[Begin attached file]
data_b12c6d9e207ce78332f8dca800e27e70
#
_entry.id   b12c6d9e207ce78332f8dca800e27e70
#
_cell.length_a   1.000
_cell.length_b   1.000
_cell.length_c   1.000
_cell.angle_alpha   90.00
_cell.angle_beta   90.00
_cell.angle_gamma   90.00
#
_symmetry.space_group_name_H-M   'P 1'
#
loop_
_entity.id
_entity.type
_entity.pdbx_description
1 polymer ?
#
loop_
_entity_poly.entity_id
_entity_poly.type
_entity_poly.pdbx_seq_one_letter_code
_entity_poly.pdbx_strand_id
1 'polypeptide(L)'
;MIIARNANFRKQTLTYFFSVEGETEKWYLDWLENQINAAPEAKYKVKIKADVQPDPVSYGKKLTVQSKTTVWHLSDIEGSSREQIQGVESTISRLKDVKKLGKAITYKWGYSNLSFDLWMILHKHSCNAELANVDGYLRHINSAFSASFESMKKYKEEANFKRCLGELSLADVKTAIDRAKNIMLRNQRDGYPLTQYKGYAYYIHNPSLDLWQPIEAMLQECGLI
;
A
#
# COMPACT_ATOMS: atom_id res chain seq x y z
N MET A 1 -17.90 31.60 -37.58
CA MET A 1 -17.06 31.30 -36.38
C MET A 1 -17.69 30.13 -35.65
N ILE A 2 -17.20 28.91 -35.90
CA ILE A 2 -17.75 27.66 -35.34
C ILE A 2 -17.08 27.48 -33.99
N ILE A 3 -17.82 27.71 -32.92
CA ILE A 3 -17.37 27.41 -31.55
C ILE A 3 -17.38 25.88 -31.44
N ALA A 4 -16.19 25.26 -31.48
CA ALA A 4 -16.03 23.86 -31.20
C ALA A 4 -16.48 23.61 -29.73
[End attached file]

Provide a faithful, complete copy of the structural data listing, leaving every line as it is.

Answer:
data_b12c6d9e207ce78332f8dca800e27e70
#
_entry.id   b12c6d9e207ce78332f8dca800e27e70
#
_cell.length_a   1.000
_cell.length_b   1.000
_cell.length_c   1.000
_cell.angle_alpha   90.00
_cell.angle_beta   90.00
_cell.angle_gamma   90.00
#
_symmetry.space_group_name_H-M   'P 1'
#
loop_
_entity.id
_entity.type
_entity.pdbx_description
1 polymer ?
#
loop_
_entity_poly.entity_id
_entity_poly.type
_entity_poly.pdbx_seq_one_letter_code
_entity_poly.pdbx_strand_id
1 'polypeptide(L)'
;MIIARNANFRKQTLTYFFSVEGETEKWYLDWLENQINAAPEAKYKVKIKADVQPDPVSYGKKLTVQSKTTVWHLSDIEGSSREQIQGVESTISRLKDVKKLGKAITYKWGYSNLSFDLWMILHKHSCNAELANVDGYLRHINSAFSASFESMKKYKEEANFKRCLGELSLADVKTAIDRAKNIMLRNQRDGYPLTQYKGYAYYIHNPSLDLWQPIEAMLQECGLI
;
A
#
# COMPACT_ATOMS: atom_id res chain seq x y z
N MET A 1 -17.90 31.60 -37.58
CA MET A 1 -17.06 31.30 -36.38
C MET A 1 -17.69 30.13 -35.65
N ILE A 2 -17.20 28.91 -35.90
CA ILE A 2 -17.75 27.66 -35.34
C ILE A 2 -17.08 27.48 -33.99
N ILE A 3 -17.82 27.71 -32.92
CA ILE A 3 -17.37 27.41 -31.55
C ILE A 3 -17.38 25.88 -31.44
N ALA A 4 -16.19 25.26 -31.48
CA ALA A 4 -16.03 23.86 -31.20
C ALA A 4 -16.48 23.61 -29.73